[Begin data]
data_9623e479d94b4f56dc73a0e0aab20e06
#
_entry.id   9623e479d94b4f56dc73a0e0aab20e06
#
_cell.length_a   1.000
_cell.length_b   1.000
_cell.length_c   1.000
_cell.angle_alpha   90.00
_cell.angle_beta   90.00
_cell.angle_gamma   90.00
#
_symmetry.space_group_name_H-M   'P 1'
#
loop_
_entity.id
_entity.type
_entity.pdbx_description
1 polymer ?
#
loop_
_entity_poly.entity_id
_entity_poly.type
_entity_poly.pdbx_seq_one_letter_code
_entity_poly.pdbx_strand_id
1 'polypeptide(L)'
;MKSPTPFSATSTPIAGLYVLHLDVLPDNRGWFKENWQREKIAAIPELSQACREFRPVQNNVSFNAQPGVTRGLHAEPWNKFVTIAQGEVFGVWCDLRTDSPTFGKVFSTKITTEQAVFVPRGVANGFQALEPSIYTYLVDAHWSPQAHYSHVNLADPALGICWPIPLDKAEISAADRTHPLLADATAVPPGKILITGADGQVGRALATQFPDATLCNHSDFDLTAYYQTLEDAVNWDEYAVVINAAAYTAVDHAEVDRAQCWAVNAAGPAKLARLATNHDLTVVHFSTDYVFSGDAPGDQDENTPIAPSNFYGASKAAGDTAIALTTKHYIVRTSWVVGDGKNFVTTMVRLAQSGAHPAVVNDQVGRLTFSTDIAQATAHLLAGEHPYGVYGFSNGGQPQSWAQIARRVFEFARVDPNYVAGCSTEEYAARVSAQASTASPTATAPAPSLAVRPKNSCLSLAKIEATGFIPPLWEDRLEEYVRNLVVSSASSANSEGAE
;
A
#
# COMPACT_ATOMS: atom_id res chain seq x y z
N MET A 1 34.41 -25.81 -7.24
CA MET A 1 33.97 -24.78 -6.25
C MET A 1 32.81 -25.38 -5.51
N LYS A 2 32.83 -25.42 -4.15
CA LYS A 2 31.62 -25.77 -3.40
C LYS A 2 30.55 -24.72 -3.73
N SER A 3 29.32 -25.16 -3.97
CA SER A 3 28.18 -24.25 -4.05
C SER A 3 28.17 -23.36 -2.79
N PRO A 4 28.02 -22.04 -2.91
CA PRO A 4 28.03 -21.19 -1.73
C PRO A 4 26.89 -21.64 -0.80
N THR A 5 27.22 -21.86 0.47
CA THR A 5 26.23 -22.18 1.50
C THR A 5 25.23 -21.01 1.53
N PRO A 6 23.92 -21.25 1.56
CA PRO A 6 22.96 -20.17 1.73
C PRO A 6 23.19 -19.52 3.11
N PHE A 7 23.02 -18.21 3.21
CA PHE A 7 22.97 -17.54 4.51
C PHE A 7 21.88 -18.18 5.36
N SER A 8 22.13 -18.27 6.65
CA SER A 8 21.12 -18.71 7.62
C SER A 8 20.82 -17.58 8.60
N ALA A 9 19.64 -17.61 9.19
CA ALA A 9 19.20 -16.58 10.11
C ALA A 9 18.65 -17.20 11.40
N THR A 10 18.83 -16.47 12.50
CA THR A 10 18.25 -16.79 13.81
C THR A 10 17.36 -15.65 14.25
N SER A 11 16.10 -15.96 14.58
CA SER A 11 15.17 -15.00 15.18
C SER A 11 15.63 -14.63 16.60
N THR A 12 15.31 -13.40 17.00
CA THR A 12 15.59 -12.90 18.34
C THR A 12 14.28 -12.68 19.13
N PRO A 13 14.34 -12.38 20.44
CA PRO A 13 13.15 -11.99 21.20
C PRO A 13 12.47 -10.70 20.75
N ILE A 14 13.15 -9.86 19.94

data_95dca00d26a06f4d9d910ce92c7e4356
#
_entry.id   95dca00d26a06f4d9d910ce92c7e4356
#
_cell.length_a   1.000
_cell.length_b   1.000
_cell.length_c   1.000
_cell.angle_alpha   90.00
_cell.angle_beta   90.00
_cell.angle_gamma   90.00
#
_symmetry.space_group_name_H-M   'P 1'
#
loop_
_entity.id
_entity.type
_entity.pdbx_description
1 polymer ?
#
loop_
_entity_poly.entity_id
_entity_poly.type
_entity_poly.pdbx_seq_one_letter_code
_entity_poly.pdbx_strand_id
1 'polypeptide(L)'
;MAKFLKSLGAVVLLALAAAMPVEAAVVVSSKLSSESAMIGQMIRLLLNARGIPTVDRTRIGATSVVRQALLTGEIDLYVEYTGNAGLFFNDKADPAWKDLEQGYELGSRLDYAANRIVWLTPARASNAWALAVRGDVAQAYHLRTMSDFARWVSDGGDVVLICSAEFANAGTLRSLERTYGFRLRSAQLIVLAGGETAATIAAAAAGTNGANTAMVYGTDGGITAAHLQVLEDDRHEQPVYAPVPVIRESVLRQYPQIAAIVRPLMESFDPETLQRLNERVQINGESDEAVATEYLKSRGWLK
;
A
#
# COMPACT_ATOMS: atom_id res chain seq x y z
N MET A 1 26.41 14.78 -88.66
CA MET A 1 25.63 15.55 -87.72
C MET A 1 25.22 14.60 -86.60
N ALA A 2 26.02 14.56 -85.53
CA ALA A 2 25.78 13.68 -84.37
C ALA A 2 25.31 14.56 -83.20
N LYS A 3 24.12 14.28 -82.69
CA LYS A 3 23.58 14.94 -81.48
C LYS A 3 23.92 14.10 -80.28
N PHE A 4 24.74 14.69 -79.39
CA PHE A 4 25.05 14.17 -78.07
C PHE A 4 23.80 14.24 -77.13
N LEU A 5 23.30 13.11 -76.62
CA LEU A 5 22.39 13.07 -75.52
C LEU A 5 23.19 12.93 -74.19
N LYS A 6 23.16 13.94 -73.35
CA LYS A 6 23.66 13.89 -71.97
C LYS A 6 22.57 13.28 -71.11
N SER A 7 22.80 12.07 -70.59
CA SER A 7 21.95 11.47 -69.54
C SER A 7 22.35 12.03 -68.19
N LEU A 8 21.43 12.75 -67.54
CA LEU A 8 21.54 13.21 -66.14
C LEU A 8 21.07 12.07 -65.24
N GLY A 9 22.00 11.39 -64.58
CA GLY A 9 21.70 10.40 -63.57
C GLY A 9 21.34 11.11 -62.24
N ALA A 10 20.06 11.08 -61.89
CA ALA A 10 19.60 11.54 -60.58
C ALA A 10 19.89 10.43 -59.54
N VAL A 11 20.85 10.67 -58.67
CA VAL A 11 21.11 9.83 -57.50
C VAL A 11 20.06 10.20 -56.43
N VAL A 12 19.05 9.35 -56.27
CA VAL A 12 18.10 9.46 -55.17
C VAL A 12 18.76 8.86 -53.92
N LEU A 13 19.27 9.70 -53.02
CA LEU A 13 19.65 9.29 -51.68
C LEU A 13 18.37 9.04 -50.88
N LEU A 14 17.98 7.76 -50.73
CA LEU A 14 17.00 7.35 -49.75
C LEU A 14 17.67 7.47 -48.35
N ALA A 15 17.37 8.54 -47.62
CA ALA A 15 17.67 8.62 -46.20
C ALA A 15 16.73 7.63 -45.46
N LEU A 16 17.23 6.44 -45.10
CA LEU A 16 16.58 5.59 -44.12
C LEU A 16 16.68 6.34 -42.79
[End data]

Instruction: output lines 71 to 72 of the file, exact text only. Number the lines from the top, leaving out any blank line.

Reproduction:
data_95dca00d26a06f4d9d910ce92c7e4356
#